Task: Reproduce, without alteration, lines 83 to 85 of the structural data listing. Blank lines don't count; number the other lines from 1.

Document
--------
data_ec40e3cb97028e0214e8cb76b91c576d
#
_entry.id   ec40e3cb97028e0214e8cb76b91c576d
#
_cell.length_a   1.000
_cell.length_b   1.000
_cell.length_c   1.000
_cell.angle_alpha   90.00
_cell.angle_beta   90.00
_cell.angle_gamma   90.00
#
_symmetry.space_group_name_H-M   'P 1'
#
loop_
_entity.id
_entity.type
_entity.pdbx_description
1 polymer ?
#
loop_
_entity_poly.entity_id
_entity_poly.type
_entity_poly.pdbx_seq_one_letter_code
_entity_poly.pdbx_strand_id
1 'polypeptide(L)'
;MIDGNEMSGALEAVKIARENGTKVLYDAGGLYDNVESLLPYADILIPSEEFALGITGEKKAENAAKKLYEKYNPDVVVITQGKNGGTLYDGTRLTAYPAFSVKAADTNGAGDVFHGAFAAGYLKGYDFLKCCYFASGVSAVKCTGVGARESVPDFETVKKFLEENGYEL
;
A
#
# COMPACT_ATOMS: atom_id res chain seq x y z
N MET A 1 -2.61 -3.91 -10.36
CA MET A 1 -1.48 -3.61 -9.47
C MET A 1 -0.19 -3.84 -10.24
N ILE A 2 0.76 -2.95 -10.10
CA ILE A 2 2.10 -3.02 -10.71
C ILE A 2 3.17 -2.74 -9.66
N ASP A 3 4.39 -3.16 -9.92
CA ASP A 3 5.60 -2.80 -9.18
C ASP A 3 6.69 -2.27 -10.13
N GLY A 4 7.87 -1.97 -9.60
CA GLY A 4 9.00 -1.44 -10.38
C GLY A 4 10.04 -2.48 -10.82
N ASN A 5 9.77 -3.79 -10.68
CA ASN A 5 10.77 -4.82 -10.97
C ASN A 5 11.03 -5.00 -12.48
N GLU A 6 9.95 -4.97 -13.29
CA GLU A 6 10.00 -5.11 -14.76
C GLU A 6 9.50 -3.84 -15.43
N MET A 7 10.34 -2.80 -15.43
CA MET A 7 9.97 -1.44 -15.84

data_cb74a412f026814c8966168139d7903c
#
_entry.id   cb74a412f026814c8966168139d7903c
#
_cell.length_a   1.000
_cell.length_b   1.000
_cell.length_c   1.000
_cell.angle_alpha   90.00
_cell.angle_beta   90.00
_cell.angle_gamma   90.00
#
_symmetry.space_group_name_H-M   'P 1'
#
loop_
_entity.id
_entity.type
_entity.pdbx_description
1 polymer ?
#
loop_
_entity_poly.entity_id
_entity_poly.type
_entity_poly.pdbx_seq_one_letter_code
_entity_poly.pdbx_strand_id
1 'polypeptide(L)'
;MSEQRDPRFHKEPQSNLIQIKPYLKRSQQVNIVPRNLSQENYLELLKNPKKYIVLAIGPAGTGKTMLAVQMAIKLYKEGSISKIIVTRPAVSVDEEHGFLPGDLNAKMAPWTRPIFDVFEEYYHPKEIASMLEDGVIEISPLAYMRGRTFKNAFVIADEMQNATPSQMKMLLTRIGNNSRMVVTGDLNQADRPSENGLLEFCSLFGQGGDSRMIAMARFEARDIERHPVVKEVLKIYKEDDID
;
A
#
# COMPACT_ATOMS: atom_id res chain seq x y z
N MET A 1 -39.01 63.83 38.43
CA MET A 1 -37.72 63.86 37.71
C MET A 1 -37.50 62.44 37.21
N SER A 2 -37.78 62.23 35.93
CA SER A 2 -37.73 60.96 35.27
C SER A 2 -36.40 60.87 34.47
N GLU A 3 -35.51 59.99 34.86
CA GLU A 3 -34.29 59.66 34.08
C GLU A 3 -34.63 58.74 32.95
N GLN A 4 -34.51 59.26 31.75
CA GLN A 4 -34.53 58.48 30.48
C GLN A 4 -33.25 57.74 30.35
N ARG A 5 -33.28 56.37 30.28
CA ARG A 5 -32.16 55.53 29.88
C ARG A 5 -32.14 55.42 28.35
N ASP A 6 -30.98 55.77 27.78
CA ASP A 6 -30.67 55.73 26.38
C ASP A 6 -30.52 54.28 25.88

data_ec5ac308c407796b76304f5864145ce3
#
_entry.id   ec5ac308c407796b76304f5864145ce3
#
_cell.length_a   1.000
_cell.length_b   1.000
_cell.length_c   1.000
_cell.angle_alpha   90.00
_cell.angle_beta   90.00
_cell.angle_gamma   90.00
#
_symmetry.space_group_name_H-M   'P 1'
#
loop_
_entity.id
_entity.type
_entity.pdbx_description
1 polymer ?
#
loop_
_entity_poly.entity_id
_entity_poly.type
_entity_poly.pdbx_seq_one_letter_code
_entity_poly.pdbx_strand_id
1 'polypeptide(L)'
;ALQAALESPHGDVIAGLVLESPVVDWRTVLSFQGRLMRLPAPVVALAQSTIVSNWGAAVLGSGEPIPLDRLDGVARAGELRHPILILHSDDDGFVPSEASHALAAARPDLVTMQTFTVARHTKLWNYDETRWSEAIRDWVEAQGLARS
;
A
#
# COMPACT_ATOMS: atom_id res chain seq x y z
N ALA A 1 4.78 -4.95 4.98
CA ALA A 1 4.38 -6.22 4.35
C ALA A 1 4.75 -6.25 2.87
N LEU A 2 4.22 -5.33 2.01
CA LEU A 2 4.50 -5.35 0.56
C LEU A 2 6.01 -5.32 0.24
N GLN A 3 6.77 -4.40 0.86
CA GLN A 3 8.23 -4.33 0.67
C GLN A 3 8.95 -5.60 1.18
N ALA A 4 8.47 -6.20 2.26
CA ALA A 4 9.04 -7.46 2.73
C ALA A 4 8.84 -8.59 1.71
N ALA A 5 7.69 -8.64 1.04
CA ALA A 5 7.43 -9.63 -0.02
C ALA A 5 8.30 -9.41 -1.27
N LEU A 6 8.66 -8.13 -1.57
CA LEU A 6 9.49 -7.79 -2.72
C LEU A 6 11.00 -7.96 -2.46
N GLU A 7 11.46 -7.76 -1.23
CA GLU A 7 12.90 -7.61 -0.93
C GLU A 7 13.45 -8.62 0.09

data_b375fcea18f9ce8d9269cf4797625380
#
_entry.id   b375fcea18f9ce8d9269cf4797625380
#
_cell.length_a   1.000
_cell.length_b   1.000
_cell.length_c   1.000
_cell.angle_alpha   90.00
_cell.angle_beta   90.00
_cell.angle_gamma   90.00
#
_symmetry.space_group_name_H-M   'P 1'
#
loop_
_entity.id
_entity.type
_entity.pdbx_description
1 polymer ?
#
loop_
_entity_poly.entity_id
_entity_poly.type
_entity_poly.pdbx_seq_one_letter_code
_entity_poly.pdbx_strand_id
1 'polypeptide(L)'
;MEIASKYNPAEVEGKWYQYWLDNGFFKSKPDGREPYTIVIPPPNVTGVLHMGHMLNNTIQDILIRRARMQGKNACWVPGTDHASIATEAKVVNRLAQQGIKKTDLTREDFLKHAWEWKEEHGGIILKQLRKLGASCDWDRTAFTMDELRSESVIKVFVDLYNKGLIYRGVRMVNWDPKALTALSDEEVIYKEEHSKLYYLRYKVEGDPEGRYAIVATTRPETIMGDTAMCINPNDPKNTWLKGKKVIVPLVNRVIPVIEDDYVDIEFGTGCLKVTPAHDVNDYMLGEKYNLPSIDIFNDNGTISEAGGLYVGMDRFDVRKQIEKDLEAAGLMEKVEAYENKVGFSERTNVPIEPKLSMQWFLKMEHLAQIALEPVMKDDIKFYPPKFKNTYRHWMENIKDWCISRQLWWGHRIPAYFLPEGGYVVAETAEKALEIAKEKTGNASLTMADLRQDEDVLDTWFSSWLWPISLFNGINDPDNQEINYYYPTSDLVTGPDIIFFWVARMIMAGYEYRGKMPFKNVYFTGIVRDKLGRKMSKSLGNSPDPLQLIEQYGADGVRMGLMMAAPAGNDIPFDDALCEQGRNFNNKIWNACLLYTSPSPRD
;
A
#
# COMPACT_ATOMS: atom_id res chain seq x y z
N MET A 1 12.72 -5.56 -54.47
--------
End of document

C MET A 1 -37.50 62.44 37.21
N SER A 2 -37.78 62.23 35.93
CA SER A 2 -37.73 60.96 35.27